We prefer to think that Chris Jaffe was influenced by the negative expectations of those in the sabermetric community who've contributed to a pervasively combative atmosphere concerning the Hall of Fame, an atmosphere that was put into play by Bill James's magnificently grouchy Politics of Glory, a book that has cast a long and uniquely invidious shadow. Its tone has crept into the mindset of the numbers field like those increasingly resistant weeds that defy all efforts at eradication. At worst, it turns those who purport to wield reason into their own version of a lynch mob.

Chris is by no means part of such a mentality, but it's easy to be influenced--and it may be a key component in his level of surprise at the 2014 voting results. As a well-trained historian, he's likely to assimilate what we've just seen and improve his already useful predictive methods. What's clear now is that things are never so fixed as they might seem, and that the landscape surrounding the ongoing issues that have clouded the Hall of Fame is shifting a good bit more than what the nay-sayers believe to be the case.

In fact, there is every reason to believe that the problems will resolve themselves over the course of  few more years. Should the problems have existed in the first place? Of course not. But so much in life is bound up in such situations--problems that could have been avoided--that it seems childish to insist that this particular problem is so inexcusable. Possibly, after the 2014 results, it will be possible for both sides in this surreal skirmish to sit back and take a very-much-needed deep breath.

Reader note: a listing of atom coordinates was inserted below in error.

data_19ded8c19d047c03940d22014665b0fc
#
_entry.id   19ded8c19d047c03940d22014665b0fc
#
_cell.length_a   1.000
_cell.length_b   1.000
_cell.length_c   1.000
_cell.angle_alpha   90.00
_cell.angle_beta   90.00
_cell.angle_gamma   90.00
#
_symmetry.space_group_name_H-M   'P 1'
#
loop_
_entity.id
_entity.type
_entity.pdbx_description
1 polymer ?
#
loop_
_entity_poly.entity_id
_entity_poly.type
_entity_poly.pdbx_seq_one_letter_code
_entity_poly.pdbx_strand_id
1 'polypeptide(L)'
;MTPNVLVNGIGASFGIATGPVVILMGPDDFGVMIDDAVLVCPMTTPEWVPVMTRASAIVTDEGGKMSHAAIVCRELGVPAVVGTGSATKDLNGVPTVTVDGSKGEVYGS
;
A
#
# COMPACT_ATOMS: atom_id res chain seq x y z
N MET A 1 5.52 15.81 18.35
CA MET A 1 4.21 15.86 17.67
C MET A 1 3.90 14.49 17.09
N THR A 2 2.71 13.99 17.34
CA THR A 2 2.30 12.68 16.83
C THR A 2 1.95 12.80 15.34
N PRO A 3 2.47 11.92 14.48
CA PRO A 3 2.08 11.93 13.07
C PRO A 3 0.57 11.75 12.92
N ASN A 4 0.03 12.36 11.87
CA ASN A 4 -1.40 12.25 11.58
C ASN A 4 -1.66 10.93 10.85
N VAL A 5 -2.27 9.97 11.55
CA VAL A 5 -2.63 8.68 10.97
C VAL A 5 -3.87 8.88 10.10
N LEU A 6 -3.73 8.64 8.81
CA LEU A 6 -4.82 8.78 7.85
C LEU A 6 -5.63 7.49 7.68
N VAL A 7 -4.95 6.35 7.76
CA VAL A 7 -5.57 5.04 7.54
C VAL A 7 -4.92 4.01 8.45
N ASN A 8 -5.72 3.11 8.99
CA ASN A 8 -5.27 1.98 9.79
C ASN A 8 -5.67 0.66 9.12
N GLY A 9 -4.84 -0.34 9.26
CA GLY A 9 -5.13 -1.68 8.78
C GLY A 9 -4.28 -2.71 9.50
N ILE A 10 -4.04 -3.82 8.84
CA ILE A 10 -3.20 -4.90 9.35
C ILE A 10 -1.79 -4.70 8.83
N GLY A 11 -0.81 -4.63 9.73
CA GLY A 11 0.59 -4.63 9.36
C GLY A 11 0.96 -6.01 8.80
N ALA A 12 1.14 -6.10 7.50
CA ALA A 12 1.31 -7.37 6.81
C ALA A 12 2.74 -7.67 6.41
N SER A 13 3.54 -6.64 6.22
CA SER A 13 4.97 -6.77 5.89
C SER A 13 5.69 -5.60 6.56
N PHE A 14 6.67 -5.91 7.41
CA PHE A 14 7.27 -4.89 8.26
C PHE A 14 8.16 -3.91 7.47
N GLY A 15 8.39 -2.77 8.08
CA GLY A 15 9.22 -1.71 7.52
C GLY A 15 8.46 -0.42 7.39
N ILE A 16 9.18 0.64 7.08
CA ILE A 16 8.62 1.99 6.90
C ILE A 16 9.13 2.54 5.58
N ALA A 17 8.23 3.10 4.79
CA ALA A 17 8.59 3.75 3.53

[EDIT: Chris Jaffe has posted a retrospective prediction of the total votes per ballot which was not influenced by the ongoing public revelation of voting results. The average for that initial projection was 7.7 votes per ballot. Much of the gap between the two estimates is due to the underestimation of the votes being cast for the new candidates--about half of the difference, in fact. This is more confirmation of an influence from the negative expectations, as well as the hstorian's tendency to discount the likelihood of a truly extreme departure from statistical norms.]

[POST-EDIT: The official results are now in. As we'd surmised, the non-public portion of the BBWAA voters did not equal the ballot surge that had been seen in the publicly-revealed voting. The overall average of players/ballot wound up at right around 8.3--which means that even the non-disclosing voters cast nearly eight votes per ballot. We still should have seen this coming, of course.

Craig Biggio becomes the latest figure of sympathy in the often cruel world of privileged voting: he was one vote and one blank ballot shy of induction, winding up with the agonizing percentage of 74.8. While we're sure that Biggio will be elected in 2015, his circumstances point out the glaring need for one vital correction needed in the Hall of Fame voting process: that ballots returned as blanks should not be counted in the totals.

Even in the "age of steroids," the idea that a blank ballot is possible is beyond unacceptability. It is a kind of self-indulgent nihilism that should not be condoned by the BBWAA. It is one thing in a democracy to not vote at all due to apathy or protest, but it is nothing more than mean-spirited and meaningless contempt to submit a blank ballot in a context such as this one. The first voter of 2014 to not cast his ballot for Greg Maddux has been subjected to a great deal of scorn since that decision was announced; the person who submitted the blank ballot is infinitely more odious. He or she not only deservers to not have the ballot count in the tally--he or she deserves to be publicly kicked out of the BBWAA.]